Texas Anti-Deplatforming Law Blocked by Federal Judge

Texas Anti-Deplatforming Law Blocked by Federal Judge
Photo: AFP Contributor, Getty Images

In a move just about anyone could have predicted, a federal judge has blocked Texas’ controversial social media law that would have restricted the way companies moderate content, claiming such efforts violate the First Amendment.

If passed, Texas’ H.B. 20 would have prohibited major social media platforms with more than 50 million users from removing users based on their political viewpoint. Additionally, Texas residents under the law could sue these companies if they thought they were wrongfully banned. The law had inelegantly tried to tiptoe around these pretty obvious First Amendment issues by categorising platforms as “common carriers,” something U.S. District Judge Robert Pitman called bullshit on in his ruling.

“First, social media platforms are privately owned platforms, not public forums,” Pitman wrote in the order. “Second, this Court has found that the covered social media platforms are not common carriers.”

The judge’s order granted a temporary injunction proposed by two trade groups representing major tech companies. Though the law’s main goal was to prevent companies from removing users based on their political viewpoints, the judge ruled this alleged “discrimination” is actually editorial discretion protected under the First Amendment.

“Without editorial discretion, social media platforms could not skew their platforms ideologically, as the State accuses of them of doing,” Pitman wrote.

If this all sounds familiar, that’s probably because the law, and a similar one attempted in Florida, are a continuation of the political right’s reaction to the banning of former President Donald Trump from major internet platforms two weeks before the end of his term. Texas Governor, and renowned Trump sycophant, Greg Abbott signed the bill into law on September 9, claiming in a press conference at the time that Texas was, “taking a stand against big tech political censorship.” Abbott added, “We’re not going to allow it in the Lone Star State.”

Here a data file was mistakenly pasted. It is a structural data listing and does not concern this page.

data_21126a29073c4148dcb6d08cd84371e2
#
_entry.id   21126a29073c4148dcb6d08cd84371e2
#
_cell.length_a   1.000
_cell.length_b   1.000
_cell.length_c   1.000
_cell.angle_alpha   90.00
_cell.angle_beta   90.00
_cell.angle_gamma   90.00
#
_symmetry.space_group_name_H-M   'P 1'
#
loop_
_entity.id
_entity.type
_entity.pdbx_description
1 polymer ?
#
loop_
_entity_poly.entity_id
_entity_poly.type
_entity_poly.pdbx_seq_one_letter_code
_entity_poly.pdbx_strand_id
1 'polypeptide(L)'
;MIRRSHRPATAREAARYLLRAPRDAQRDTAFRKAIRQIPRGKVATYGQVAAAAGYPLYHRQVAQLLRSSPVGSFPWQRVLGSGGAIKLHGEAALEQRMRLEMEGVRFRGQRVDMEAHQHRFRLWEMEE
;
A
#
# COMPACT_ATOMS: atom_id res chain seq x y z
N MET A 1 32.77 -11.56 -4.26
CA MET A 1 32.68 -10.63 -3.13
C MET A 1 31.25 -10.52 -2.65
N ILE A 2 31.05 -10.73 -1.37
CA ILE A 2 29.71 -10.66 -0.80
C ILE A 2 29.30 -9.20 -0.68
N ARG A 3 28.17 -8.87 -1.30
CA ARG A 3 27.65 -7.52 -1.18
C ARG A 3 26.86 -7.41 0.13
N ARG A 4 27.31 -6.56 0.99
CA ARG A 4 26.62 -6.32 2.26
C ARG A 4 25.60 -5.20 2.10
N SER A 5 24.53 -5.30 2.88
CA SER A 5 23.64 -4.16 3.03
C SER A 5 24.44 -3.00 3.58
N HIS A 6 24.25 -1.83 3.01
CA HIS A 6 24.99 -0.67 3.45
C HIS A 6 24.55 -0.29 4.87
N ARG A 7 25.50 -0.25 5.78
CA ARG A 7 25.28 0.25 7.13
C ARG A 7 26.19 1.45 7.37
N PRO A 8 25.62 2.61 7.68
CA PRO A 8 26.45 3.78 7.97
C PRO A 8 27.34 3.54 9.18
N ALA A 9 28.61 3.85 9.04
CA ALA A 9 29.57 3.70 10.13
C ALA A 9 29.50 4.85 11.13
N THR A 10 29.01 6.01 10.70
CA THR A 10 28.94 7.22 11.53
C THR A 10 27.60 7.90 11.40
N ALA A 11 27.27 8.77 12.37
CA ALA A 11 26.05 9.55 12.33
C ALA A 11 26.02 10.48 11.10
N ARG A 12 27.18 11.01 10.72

The law immediately faced pushback from Texas residents, digital rights activists, and major players in the tech industry. Back in September, the two major trade groups representing heavyweights like Facebook, Youtube, and Twitter, co-filed their lawsuit saying the new law would hamstring platforms’ ability to remove harmful content like hate speech or misinformation. That limitation, in turn, would represent a violation of the companies’ First Amendment Rights.

“At a minimum, H.B. 20 would unconstitutionally require platforms like YouTube and Facebook to disseminate, for example, pro-Nazi speech, terrorist propaganda, foreign government disinformation, and medical misinformation,” the lawsuit read. The suit also argued H.B. 20 ran afoul of Section 230 of the Communications Decency Act which grants platforms liability protection over most users generated content and provides them the freedom to broadly moderate their sites as they see fit.

The judge’s ruling comes on the heels of a similar ruling against Florida’s social media law passed in May. In that case, the Ron DeSantis approved law would attempt to fine social media companies $US250,000 ($352,325) per day for banning statewide political candidates. The judge in that case, U.S. District Judge Robert Hinkle, said Florida’s law was far too broad in scope and amounted to, “burning the house to roast a pig. ” In general, Hinkle ruled that “balancing the exchange of ideas among private speakers” didn’t amount to a legitimate government interest.

This week’s court ruling, like that of Florida’s, was bound to happen. Whether or not these two failed suits spell the end of hail mary right-wing tech laws remains more uncertain. Allegations of liberal bias in tech and conservative censorship online remain red hot issues for Republican voters.

Last year, around 90% of Republicans and Republican-leaning independents told Pew Research that it’s at least somewhat likely social media companies censored viewpoints the platforms find objectionable, a figure 10% higher than it was two years prior. Meanwhile, 69% of those Republicans and Republican learners said they thought social media companies support the views of liberals over conservatives. This is all, of course, despite the fact that Big Tech is about as “liberal” as a healthy milkshake.